“So it was so nice to hear a knock on the door and here’s Luke in full PPE with a hot meal for my mother and myself.”

Executive General Manager of Indigenous Services Ken Markwell says Australian Unity has also provided 5,000 face masks, access to its new office facilities for local organisations and is helping with the provision of meals to Wilcannia residents, along with free transport to pop-up testing and vaccination clinics.

Mr Markwell says Australian Unity has engaged with Elders, government, community members and other local service providers to help facilitate the timely provision of COVID-19 vaccinations and culturally appropriate and COVID-safe care.

“I am proud of how our team have and continue to respond especially our frontline workers and those who support them. They are my heroes!” he says.

“It’s vital that our mob be involved in services and programs that have an impact on our lives and I look forward to working with government to best identify and meet the needs of Aboriginal people.”

Luke Driscoll in PPE gear, helping an AHC customer in Wilcannia

Luke Driscoll helps a Wilcannia resident into a car before taking them to get tested. (ABC Broken Hill: Bill Ormonde)

Mr Markwell says services for Aboriginal people are most effective when the community is involved in the planning, co-development and implementation stages.

“The current threat from COVID-19 to our communities is a shared experience,” Mr Markwell says.

“We are all going through this together and I know everyone is doing the best they can in difficult circumstances.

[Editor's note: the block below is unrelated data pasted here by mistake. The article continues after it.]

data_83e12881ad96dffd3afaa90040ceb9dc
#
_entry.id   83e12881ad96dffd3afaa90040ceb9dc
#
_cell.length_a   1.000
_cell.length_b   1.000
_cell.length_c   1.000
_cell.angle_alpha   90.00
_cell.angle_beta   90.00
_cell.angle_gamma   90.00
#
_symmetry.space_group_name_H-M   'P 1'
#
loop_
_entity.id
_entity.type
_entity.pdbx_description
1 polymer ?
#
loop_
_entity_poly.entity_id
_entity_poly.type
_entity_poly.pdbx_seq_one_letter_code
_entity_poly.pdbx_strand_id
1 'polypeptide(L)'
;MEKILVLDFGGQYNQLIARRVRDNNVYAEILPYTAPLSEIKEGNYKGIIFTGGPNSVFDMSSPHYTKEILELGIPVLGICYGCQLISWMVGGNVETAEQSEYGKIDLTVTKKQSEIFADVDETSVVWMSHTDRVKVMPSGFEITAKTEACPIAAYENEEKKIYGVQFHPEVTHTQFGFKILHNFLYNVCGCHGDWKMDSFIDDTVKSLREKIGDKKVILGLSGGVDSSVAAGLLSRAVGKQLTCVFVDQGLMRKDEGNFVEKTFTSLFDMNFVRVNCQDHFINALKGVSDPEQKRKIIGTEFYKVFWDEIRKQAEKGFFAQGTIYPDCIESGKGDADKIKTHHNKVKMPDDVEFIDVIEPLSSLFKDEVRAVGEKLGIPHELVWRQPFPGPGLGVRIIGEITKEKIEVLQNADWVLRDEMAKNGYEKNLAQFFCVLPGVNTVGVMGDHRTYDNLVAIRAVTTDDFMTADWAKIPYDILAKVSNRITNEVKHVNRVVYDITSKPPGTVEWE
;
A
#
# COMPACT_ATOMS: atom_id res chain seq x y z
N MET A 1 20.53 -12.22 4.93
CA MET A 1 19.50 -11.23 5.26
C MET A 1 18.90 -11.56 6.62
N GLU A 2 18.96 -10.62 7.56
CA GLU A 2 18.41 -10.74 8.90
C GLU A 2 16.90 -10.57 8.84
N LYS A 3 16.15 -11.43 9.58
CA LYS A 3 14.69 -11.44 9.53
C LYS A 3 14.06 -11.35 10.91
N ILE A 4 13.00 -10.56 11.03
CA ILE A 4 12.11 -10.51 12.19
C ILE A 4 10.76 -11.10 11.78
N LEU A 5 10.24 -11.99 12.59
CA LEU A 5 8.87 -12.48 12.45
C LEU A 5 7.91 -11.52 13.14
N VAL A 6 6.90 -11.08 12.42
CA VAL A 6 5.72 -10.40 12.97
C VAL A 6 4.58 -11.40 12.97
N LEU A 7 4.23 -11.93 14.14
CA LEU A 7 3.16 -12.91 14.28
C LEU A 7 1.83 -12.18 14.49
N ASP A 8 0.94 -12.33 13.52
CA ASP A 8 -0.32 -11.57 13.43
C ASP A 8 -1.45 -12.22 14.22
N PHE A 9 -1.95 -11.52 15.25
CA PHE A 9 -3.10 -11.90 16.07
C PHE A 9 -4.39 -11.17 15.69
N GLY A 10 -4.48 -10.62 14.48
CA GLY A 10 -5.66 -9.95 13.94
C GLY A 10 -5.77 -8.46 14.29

“COVID-19 has made the ability to provide safe and culturally appropriate care to our people even more challenging particularly to those in remote and very remote communities.

“Helping each other, working together, and doing whatever we can to support our Elders and our vulnerable mob must be our priority.”

Doing whatever it takes

Debbie echoes Mr Markwell’s sentiments, describing how heartening it was to see Wilcannia “be its best self again”.

“I’m just so grateful, it not only gave us hope, it also gave us a lot of comfort,” Debbie says of Australian Unity’s help.

“When Luke and others were making sure people could get tested and get vaccinated, making sure they had transport, and when that was all sorted he wanted to know what’s the next best thing we can do—and that was make sure people had a hot meal every day.

“And he didn’t back out straight away either; he was off delivering stuff for the kids, and just doing whatever it took, driving 200 kilometres each way, every day. He had a sense of the town and what was needed and he was there with his sleeves rolled up, when so many other organisations weren’t.

“I’m just so enormously proud, the solutions came from within Wilcannia, and just seeing good organisations like Australian Unity with Luke being able to ask ‘what can we do?’ and just getting in and doing it.

“Those two things just made my heart sing. This is that community strength, this is what true self-determination is about, being able to solve our own problems and having the right to solve those problems.”